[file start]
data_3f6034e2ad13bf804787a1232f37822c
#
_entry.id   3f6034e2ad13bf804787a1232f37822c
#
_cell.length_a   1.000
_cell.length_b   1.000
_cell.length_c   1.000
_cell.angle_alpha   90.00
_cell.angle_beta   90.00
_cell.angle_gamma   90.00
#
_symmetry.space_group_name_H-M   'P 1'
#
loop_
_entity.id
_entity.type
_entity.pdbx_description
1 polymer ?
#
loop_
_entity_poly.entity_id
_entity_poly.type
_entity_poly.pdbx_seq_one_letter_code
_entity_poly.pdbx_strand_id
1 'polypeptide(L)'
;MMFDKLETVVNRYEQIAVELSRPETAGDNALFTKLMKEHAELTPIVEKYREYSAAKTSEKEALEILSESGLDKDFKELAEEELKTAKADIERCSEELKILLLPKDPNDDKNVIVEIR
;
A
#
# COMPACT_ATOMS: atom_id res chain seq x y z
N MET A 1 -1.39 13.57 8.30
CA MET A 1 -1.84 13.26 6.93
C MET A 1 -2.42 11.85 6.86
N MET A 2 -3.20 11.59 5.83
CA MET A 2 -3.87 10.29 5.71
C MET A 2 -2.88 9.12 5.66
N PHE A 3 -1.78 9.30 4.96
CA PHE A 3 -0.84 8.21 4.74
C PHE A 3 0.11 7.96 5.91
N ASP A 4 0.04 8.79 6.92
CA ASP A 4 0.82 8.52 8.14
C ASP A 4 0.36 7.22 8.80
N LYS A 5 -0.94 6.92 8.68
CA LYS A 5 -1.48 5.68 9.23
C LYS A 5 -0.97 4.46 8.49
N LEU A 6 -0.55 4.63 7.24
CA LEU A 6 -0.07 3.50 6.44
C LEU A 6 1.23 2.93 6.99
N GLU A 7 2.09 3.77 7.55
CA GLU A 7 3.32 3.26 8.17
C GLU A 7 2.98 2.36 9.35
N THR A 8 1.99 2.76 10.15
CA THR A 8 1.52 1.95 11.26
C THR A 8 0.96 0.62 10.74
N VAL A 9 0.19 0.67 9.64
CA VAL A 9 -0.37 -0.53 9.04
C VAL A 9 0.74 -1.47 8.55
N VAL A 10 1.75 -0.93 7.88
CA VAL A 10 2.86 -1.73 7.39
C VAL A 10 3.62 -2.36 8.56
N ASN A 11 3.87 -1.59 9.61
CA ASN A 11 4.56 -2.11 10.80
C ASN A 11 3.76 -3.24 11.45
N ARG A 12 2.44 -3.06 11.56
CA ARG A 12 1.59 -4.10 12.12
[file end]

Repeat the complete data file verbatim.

data_3f6034e2ad13bf804787a1232f37822c
#
_entry.id   3f6034e2ad13bf804787a1232f37822c
#
_cell.length_a   1.000
_cell.length_b   1.000
_cell.length_c   1.000
_cell.angle_alpha   90.00
_cell.angle_beta   90.00
_cell.angle_gamma   90.00
#
_symmetry.space_group_name_H-M   'P 1'
#
loop_
_entity.id
_entity.type
_entity.pdbx_description
1 polymer ?
#
loop_
_entity_poly.entity_id
_entity_poly.type
_entity_poly.pdbx_seq_one_letter_code
_entity_poly.pdbx_strand_id
1 'polypeptide(L)'
;MMFDKLETVVNRYEQIAVELSRPETAGDNALFTKLMKEHAELTPIVEKYREYSAAKTSEKEALEILSESGLDKDFKELAEEELKTAKADIERCSEELKILLLPKDPNDDKNVIVEIR
;
A
#
# COMPACT_ATOMS: atom_id res chain seq x y z
N MET A 1 -1.39 13.57 8.30
CA MET A 1 -1.84 13.26 6.93
C MET A 1 -2.42 11.85 6.86
N MET A 2 -3.20 11.59 5.83
CA MET A 2 -3.87 10.29 5.71
C MET A 2 -2.88 9.12 5.66
N PHE A 3 -1.78 9.30 4.96
CA PHE A 3 -0.84 8.21 4.74
C PHE A 3 0.11 7.96 5.91
N ASP A 4 0.04 8.79 6.92
CA ASP A 4 0.82 8.52 8.14
C ASP A 4 0.36 7.22 8.80
N LYS A 5 -0.94 6.92 8.68
CA LYS A 5 -1.48 5.68 9.23
C LYS A 5 -0.97 4.46 8.49
N LEU A 6 -0.55 4.63 7.24
CA LEU A 6 -0.07 3.50 6.44
C LEU A 6 1.23 2.93 6.99
N GLU A 7 2.09 3.77 7.55
CA GLU A 7 3.32 3.26 8.17
C GLU A 7 2.98 2.36 9.35
N THR A 8 1.99 2.76 10.15
CA THR A 8 1.52 1.95 11.26
C THR A 8 0.96 0.62 10.74
N VAL A 9 0.19 0.67 9.64
CA VAL A 9 -0.37 -0.53 9.04
C VAL A 9 0.74 -1.47 8.55
N VAL A 10 1.75 -0.93 7.88
CA VAL A 10 2.86 -1.73 7.39
C VAL A 10 3.62 -2.36 8.56
N ASN A 11 3.87 -1.59 9.61
CA ASN A 11 4.56 -2.11 10.80
C ASN A 11 3.76 -3.24 11.45
N ARG A 12 2.44 -3.06 11.56
CA ARG A 12 1.59 -4.10 12.12